So, I signed on and started developing the script. The main thing for me, besides Dolly’s music being the heart and soul of the movie, was Lucy. You’ve got Rosie and Willowdean, and the driving force is their grief over losing Lucy and how they function, in the world, without their family anchor and the support that makes their family work. There’s this tiny layer of grief that’s playing in there, which I really loved. It’s not uber dramatic, but it’s there. There were all of these little nuggets of the human girl experience. There’s so much going on. And I really wanted to tell the story 100% from Will’s point of view. She’s a 17-year-old girl who hasn’t had any life experience yet, so it’s really her perception of the world. Even though she’s dealing with her own insecurities, the loss of her aunt, her terrible relationship with her mom, and her best friend, all of these things are going on. Hopefully, it will speak to anyone who feels like they might be on the outside or like they don’t fit into the social norms. Hopefully, it just speaks to everybody.
Had you also been reading any other scripts that you were thinking about directing, at the time, or were you just not reading anything, and then this came along?
FLETCHER: When you do have downtime, your wonderful agent, who’s there to get you work and a job, sends you a ton of scripts. I think I had grabbed five from the stack that I had at home. I was in the process of reading a ton of scripts to see what would speak to me and what I wanted to do next. You learn something from each movie, and you try to apply that to your future, so you don’t make the same mistakes, or you do the same wonderful things that you loved. It’s really about the characters and finding a story that speaks to me. After Step Up, which was my first movie, my agent knew that I really didn’t want to do teens for awhile, and if it was a teen thing, it had to be something so special. Dumplin’ is five movies later, and it was so special to me that I didn’t even finish the damn thing before I said, “I have to do this movie!” As a director, you get submissions and you just read and read and read, until something finally speaks to you.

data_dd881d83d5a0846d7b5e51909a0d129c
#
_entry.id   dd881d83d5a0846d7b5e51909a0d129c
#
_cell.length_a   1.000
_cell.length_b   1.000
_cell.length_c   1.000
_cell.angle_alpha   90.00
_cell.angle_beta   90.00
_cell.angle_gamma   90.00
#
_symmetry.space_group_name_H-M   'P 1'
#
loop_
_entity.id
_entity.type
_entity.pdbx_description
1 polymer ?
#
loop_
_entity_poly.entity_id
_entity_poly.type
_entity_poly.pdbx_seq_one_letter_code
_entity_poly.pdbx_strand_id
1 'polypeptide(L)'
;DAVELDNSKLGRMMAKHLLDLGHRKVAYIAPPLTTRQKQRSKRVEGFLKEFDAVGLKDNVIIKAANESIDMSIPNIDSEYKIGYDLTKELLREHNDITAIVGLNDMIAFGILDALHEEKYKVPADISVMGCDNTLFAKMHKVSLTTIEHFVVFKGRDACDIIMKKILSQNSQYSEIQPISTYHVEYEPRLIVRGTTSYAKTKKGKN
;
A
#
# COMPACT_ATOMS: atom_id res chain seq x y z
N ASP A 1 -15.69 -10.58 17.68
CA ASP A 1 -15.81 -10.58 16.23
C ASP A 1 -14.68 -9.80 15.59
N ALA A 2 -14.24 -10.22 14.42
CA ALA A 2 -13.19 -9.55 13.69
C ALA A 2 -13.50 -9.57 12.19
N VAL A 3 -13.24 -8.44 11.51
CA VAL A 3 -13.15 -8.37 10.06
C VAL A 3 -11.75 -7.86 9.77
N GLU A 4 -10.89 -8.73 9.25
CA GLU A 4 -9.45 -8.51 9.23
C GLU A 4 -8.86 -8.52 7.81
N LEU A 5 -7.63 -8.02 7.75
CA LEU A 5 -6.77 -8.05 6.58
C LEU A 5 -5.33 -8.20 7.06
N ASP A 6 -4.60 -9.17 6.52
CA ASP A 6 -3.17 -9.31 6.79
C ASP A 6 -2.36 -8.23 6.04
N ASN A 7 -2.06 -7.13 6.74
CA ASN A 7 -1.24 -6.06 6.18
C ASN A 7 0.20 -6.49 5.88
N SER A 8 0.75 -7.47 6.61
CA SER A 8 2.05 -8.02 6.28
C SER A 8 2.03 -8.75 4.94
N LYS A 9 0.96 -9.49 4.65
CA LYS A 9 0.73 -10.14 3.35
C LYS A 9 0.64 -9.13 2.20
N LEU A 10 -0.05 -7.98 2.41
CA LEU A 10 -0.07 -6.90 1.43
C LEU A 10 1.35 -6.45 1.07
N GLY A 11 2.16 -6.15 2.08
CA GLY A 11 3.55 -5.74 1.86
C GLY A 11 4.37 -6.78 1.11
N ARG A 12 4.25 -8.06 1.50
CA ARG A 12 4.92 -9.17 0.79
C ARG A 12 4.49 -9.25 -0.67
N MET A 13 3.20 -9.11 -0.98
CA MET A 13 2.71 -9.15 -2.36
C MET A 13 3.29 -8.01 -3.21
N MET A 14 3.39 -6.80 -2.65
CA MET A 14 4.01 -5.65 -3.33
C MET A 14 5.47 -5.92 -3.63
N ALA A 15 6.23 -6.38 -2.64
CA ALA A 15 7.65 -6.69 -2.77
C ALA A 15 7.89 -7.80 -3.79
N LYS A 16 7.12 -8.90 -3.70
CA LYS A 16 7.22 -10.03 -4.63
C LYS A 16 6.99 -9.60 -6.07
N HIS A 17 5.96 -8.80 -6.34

What was it about Danielle Macdonald that made you see Willowdean in her?
FLETCHER: We were fortunate enough to see a private screening of Patty Cake$ because it hadn’t come out yet, but we had heard about Danielle. Everybody in town had heard about Danielle and the movie. So, it was just the three of us – myself and my two producers, at the time – at the screening and, at the end of the movie, I just screaming at the top of my lungs because I loved it so much. I’m a pretty audible person, anyway, but I thought it was so well done, in part because of her. She’s beyond charismatic. She’s a fantastic actor, and you just want to be inside of her head, all the time. Of course, like with any movie, I saw her and was like, “I have to meet her! She’s so perfect for the movie.” So, I met her and had a five-hour coffee meeting with her because we just fell deeply in love with each other. I was slightly nervous, just for a moment, that maybe Jen [Aniston] and Danielle might like look like contemporaries because Jen is so young and so youthful. I just didn’t know. I had asked for us all to get together, so that I could see the two of them together, and Jen wanted to meet Danielle. I was already at Jennifer’s house, and Danielle hadn’t gotten there yet. We were talking and the door opened, and I saw Jen and Danielle’s faces, and in that second, I said, “Done! It’s perfect! They’re amazing together!” I knew they’d be great, as actors. I have good instincts about people and what their chemistry is gonna be like on screen, and I already knew that Jen and Danielle are beautiful people. I was like, “This is gonna be a match made in heaven!” It could not have been more perfect.